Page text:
Gaga gets tough on bullying

Gaga gets tough on bullying

Lady Gaga during the 54th Annual Grammy Awards at the Staples Center in Los Angeles, California, on Sunday, February 12, 2012. (Robert Gauthier/Los Angeles Times/MCT)

Josie Little, Politics and Culture Editor

People associate Lady Gaga with many things, but advocacy against bullying is probably not one of them.

Gaga, or Stefani Joanne Angelina Germanotta, is a true entertainer. Her performances are a blend of edgy tunes and outlandish costumes that have propelled her to the forefront of the American pop music scene. While definitely intending to keep giving her fans what they want, Gaga also hopes to raise awareness of the issue that troubled her throughout her life.

This multi-million dollar celebrity was once the victim of bullying. Now, she is on a mission to make sure that other young people do not share the painful experiences that she underwent. With the launch of the Born This Way Foundation, Gaga has publicly put her money where her mouth is in order to stop harassment. Her foundation has three pillars: safety, skills, and opportunity. The organization asserts that “everyone has the right to feel safe, to be empowered and to make a difference in the world.” The foundation’s website contains many inspirational stories of hope relating to the struggles of teenagers bullied for their appearance.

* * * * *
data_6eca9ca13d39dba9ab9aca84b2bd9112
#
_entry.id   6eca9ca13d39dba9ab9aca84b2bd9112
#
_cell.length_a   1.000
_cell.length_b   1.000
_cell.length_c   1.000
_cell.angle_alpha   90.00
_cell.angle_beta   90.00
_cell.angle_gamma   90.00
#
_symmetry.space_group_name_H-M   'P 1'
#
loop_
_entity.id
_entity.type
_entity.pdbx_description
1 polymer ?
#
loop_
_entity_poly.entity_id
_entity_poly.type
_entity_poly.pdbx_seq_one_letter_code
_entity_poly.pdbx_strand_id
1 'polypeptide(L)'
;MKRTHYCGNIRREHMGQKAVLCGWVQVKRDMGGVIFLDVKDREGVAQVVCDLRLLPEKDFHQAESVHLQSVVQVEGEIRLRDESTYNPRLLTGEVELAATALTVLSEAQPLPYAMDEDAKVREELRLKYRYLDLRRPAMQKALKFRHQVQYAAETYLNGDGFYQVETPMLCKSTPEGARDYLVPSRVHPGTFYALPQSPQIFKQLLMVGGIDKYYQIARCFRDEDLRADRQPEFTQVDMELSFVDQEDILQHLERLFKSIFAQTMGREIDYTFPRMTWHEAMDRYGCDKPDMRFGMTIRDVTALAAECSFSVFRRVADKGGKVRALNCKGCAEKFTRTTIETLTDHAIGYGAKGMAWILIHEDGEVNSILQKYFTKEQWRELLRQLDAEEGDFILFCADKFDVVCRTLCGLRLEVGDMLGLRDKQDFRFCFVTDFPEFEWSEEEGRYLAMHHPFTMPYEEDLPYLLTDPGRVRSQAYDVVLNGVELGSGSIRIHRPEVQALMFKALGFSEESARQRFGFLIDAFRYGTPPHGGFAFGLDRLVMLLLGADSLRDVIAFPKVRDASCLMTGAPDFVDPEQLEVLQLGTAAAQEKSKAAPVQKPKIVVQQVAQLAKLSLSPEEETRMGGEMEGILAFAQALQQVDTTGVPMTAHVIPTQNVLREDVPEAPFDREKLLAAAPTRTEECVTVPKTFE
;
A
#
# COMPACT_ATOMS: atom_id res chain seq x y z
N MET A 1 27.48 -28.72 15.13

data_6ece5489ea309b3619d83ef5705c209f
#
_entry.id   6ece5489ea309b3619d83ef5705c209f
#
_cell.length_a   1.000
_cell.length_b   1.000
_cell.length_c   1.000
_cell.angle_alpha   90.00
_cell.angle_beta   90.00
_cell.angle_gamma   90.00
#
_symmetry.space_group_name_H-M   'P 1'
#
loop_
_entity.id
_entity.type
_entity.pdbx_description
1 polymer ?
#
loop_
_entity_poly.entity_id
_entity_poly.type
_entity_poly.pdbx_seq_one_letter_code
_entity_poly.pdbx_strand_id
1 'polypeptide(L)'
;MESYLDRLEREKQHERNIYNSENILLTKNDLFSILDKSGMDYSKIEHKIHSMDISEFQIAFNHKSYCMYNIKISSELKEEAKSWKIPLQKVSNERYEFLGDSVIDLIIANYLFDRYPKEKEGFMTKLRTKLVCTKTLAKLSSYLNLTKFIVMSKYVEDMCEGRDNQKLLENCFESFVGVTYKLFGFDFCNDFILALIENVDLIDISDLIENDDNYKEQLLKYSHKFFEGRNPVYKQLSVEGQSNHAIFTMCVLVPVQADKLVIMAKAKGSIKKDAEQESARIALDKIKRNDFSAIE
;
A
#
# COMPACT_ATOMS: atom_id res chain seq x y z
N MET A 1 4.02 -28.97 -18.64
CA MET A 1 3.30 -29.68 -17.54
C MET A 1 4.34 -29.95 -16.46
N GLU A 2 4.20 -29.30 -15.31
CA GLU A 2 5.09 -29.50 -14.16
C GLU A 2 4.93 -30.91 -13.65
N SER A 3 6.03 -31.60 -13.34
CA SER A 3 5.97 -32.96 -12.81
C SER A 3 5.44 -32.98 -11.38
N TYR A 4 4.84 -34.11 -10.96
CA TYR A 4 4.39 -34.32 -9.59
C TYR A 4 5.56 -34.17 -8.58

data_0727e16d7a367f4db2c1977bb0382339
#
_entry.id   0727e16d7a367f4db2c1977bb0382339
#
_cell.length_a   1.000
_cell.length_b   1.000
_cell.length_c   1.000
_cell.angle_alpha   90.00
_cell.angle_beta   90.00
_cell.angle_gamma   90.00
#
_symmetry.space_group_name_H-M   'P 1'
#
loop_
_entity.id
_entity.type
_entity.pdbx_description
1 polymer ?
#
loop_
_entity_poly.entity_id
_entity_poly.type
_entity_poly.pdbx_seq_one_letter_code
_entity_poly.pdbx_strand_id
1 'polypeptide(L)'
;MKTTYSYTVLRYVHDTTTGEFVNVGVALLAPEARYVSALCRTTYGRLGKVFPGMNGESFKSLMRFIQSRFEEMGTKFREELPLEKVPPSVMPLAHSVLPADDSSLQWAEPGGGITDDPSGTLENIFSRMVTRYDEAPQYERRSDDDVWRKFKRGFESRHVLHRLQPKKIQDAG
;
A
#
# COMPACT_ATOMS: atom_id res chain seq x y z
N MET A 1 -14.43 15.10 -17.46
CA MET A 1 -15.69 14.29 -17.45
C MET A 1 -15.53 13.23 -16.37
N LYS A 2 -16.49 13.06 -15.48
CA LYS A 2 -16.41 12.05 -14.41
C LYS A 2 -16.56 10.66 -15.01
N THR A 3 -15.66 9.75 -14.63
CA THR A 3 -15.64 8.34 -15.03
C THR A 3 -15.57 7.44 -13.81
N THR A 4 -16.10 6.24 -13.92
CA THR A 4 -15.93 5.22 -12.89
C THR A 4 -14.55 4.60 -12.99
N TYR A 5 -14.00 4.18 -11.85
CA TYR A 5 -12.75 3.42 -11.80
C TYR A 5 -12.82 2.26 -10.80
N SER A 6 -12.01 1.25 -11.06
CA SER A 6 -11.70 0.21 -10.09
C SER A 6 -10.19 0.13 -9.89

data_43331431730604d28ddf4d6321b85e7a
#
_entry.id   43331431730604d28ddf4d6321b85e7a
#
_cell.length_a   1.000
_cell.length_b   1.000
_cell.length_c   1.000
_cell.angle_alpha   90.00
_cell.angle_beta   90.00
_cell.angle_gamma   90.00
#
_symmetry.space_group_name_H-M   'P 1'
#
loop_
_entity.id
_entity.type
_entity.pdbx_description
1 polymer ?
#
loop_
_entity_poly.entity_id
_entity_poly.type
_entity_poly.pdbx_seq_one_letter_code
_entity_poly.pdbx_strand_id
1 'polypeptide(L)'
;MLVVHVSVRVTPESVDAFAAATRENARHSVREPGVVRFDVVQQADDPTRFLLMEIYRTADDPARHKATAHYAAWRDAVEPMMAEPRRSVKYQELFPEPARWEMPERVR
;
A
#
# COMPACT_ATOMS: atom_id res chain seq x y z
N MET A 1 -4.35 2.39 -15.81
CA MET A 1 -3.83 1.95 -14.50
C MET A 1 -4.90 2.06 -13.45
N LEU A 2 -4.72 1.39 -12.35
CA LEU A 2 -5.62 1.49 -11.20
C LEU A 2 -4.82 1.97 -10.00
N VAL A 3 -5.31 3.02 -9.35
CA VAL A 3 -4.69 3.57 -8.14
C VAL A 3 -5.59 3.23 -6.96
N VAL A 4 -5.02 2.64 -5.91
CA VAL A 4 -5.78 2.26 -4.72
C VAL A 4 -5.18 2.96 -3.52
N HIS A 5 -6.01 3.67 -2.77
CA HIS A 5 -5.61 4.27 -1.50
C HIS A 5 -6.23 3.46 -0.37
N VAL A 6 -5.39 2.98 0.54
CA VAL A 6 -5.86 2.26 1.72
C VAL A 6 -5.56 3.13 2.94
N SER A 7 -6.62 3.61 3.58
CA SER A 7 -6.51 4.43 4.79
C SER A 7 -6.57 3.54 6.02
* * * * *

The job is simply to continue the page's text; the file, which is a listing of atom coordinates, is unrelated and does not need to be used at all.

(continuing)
With the recent school shooting in Ohio, the topic of bullying has once again taken over the national conscious. Seventeen-year-old T.J. Lane opened fire upon several of his schoolmates. Speculation about Lane’s possible marginalization by his classmates raised the question of whether bulling was a factor in his crime. Like the infamous Columbine high school shooting, the recent murders have drawn larger attention to harassment of others for their looks, sexuality, and countless other factors.

If Lady Gaga has her way, however, generations of young people will learn that no matter what their quirks, they’re on the right track.